Mean what you Say and Say What you Mean




This year’s newsletter is a series of “Life Lessons”, in tribute to my late mother. They are lessons that have served me well as I apply them to mediation.  

My mother was a clear communicator.  Once in awhile, it was misinterpreted badly, but you always knew where you stood with her.  For example, she would say to my niece, “Those jeans look great on you.  They don’t make your rear-end look nearly as big as the white ones you had on last weekend.”  Honestly, I thought she made up the phrase:  “Say what you mean and mean what you say”, but upon further research I find it’s attributed to Dr. Seuss, who wrote in 1954 in “Horton Hears a Who”:  “I meant what I said and I said what I meant.  An elephant is faithful 100 percent”.

With so much communication taking place by social media and via e-mail, the art of communication can get lost or misapprehended.  For example, I read a follow up email that went on for 2 pages today–accusing the other side of blowing the chance to settle the case when it could have been resolved so much less expensively by waiting until the eve of trial.  There were accusations of bad faith and downright disinterest until the last sentence that said something like:  “Of course, Plaintiff is always interested in engaging in settlement discussions should you choose to do so.”  The reader, a little like the Village of Who, could not discern whether this was an invitation to further negotiate or a diatribe of finger wagging reminding the opposing lawyer of all of the missed opportunities to accept lower settlement demands that had long since expired.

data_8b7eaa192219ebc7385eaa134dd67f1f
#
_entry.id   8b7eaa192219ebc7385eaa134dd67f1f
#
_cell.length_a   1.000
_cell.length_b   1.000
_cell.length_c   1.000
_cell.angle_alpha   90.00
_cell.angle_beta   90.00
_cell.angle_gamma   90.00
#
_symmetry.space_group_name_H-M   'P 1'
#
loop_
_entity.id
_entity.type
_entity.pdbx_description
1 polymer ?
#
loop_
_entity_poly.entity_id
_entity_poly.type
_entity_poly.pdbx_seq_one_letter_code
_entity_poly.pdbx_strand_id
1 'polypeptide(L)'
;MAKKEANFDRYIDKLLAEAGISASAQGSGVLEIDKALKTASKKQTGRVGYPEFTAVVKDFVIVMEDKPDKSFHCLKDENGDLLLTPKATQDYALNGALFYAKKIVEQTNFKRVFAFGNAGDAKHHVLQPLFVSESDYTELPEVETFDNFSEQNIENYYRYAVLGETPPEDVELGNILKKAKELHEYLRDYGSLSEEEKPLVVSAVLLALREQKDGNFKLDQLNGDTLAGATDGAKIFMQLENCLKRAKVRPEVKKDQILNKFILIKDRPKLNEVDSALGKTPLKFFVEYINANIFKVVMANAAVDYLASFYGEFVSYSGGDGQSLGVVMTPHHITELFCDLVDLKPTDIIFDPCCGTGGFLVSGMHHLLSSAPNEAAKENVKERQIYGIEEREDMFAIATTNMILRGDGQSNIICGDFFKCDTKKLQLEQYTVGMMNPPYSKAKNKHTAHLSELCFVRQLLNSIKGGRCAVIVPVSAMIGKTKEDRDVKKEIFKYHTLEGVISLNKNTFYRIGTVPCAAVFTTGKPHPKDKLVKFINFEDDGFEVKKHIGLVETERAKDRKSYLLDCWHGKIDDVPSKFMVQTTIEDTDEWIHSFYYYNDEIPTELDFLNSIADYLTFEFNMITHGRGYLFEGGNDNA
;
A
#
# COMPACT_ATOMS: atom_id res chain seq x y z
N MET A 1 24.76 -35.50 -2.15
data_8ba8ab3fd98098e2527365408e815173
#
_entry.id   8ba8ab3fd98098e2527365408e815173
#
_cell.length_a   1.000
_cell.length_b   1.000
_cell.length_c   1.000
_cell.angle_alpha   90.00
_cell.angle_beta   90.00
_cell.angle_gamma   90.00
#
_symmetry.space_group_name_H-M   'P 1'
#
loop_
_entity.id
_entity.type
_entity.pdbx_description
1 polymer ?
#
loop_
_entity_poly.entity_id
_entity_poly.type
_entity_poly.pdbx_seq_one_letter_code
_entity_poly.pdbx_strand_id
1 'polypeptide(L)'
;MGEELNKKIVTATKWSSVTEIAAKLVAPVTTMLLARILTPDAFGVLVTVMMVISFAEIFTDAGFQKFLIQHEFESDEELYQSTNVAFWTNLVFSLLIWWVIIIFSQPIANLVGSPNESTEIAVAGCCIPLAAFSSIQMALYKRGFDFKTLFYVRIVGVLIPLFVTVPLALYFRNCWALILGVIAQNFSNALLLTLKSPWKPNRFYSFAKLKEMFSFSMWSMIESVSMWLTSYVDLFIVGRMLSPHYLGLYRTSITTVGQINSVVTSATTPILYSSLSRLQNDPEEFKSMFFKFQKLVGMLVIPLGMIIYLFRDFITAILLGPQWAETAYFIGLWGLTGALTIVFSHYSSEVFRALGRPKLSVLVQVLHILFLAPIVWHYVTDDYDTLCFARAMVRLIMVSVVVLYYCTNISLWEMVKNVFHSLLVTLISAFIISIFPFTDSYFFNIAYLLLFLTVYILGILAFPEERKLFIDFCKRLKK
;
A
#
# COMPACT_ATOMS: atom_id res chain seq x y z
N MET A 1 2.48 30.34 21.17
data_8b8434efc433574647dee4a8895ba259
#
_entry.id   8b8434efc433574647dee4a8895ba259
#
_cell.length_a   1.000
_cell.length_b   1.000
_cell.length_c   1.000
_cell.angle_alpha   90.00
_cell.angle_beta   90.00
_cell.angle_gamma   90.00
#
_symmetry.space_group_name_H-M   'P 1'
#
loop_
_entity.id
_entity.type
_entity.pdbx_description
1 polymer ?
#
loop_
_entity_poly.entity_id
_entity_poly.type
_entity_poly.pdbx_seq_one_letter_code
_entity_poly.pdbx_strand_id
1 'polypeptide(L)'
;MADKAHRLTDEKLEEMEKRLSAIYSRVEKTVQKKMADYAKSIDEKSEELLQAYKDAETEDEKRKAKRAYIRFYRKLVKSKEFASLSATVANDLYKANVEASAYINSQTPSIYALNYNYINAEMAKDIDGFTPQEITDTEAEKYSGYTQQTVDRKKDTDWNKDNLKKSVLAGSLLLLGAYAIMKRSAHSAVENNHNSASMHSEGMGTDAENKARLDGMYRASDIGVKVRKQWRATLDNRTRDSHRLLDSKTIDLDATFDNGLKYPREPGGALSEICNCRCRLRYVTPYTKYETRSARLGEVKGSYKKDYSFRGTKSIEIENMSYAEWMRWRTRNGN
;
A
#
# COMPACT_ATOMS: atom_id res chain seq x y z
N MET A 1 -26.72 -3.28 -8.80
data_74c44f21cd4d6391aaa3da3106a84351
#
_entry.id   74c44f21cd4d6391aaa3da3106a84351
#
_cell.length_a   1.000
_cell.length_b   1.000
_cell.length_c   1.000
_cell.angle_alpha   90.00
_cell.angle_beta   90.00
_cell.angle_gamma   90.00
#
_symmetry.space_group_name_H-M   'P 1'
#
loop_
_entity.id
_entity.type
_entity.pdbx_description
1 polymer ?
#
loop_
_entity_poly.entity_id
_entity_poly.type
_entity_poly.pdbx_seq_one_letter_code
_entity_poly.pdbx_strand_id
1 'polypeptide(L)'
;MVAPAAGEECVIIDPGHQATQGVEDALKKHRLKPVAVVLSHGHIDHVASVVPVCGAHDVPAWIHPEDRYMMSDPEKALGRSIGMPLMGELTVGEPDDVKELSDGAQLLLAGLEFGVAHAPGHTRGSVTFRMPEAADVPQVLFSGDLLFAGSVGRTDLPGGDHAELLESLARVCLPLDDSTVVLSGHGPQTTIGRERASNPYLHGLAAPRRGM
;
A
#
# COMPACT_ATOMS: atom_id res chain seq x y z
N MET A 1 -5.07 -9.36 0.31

My mother knew that if you lead with a clear message, your true character and integrity would come through.  (And maybe, like my niece, you’d start wearing the new blue jeans more often than the white ones!)

P.S.:  I will be presenting, together, with my colleague and friend, Rande Sotomayor at the Annual SCMA Conference on October 21, 2017 at the new LA Hotel in Downtown Los Angeles on “Transformative Moments in Commercial Mediation:

 Techniques for Success”.  You can register for the Conference here.

P.P.S.:  If you are still reading, I had some fun googling this quote and was tempted to take a survey of my readers about it’s origin.  Some attribute it to the March Hare in Lewis Carroll’s “Alice in Wonderland”.  Others to “Horton Hears a Who” by Dr. Seuss.  Still others attribute it to the Bible and Jesus himself!  I’m sticking with my Mom, though. She wouldn’t lie to me about such a thing would she?

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